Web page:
Woman shamed for breaking baby daughter’s legs when bringing her casted into public

Mary Duncan

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*This is a work of nonfiction based on actual events I experienced firsthand; used with permission.*

One of my worst memories of parenting was the day I brought my baby daughter to the Department of Motor Vehicles to register my car and I practically shamed out the door.

You see, my daughter was born with hip dysplasia, which means her hips were not properly in their sockets at birth and she had to have corrective surgery when she was only four months old to spare her a lifetime of pain and immobility.

Because of this, she was in a spica cast for months, which is a cast that goes from high on the waist all the way down to her ankles on both sides, with a little hole cut in the middle in which to shove her diapers in.

It was a nightmare for many reasons.

She didn’t fit in a regular car seat, stroller, baby swing, high chair, anything.

Everything we did was rigged for her comfort using anything from pillows to bungee cords to keep her in place.

When I took her out, I had to put a pillow behind her and between her legs in the stroller and then strap her in with each casted leg sticking out one side.

It was very hard to maneuver her around in it because her legs were wider than the stroller - I had to be very careful not to bang her into anything.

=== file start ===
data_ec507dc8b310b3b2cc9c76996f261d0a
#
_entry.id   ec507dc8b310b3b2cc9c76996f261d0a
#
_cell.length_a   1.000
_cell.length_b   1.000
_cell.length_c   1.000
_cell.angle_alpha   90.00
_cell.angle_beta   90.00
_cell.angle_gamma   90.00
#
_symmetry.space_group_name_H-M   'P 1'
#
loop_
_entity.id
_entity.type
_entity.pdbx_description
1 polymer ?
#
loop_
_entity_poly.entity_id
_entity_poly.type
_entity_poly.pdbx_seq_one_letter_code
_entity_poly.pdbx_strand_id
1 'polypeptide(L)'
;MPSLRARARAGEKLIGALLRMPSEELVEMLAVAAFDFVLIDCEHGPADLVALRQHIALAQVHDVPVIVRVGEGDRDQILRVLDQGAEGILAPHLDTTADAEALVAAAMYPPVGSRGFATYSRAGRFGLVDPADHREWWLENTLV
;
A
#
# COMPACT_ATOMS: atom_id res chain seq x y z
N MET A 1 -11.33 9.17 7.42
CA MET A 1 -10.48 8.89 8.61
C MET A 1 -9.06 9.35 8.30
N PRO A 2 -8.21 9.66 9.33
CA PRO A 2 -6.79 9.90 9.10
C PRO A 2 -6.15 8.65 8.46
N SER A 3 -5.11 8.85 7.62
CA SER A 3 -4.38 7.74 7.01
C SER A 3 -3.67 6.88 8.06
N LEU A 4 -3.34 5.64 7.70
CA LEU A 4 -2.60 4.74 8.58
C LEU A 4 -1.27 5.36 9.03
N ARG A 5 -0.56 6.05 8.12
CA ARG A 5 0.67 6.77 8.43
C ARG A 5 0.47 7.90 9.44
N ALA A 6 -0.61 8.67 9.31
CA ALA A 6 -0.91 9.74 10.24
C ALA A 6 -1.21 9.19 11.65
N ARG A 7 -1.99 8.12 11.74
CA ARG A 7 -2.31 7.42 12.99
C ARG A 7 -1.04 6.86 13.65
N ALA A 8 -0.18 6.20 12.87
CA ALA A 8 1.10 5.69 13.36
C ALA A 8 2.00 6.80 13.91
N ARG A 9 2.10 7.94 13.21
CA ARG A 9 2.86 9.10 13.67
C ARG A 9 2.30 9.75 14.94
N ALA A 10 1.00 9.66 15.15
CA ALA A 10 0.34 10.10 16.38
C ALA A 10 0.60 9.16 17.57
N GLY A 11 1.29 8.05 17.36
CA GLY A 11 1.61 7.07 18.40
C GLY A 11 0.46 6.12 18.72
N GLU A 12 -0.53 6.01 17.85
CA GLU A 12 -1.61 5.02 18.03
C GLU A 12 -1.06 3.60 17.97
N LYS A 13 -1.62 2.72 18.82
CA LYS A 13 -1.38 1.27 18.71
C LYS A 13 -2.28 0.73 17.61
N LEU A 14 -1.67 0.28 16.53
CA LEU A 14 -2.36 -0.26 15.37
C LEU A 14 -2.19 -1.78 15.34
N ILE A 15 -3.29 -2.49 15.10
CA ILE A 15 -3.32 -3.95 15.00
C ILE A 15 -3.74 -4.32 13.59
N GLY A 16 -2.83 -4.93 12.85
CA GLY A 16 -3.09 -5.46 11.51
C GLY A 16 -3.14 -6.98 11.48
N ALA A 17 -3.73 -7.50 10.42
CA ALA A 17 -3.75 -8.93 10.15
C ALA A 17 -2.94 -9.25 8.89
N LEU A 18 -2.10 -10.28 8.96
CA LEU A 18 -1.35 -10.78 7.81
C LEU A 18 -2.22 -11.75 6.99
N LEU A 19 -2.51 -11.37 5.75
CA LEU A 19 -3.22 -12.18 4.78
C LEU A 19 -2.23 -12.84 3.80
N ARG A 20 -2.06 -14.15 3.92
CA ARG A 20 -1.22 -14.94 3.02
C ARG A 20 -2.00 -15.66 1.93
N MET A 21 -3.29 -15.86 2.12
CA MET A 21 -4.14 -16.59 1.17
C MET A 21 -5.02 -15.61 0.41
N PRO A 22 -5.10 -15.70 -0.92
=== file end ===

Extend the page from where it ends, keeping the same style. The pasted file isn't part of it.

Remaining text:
Anyway, I didn’t much like taking her out in public those months she was casted, mostly because of what happened at the DMV.

I was sitting in the front row of the waiting area for my number to be called with my daughter’s stroller in front of me when I heard some ladies chattering and whispering right behind me, and I couldn’t help but overhear their conversation.

“If I dropped my baby and broke her legs I would never bring her out in public.”

“I know, can you believe this woman, like ‘Hi, I abuse my kid, but whatever!’”

My heart started racing and I’m sure my face went red with my rage.

I turned around and glared at the women.

“Her legs aren’t broken, she was born with a birth defect that’s being corrected and she’s perfectly fine, thank you very much!” I snapped at them, and turned back around.

Neither of them said anything to me. They didn’t apologize, but they didn’t seem to talk anymore either for the remainder of the time I was sitting there.

Finally it was my turn and I got called to the counter, but when I was leaving I had to pass by the two women again and they were whispering and looked up at me as I walked by.

I knew that I had done nothing wrong to my child, but some people are so nosy and rude, they don’t hold back from shaming you in public.

These women were not the only ones in the time my daughter was casted who gave me dirty looks and shared whispers about her legs, but I never bothered taking any more time to correct people.

It was enough for me to know I was taking good care of my daughter.

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I write about relationships and parenting, life, society, people, and sometimes also beer.

Connecticut State
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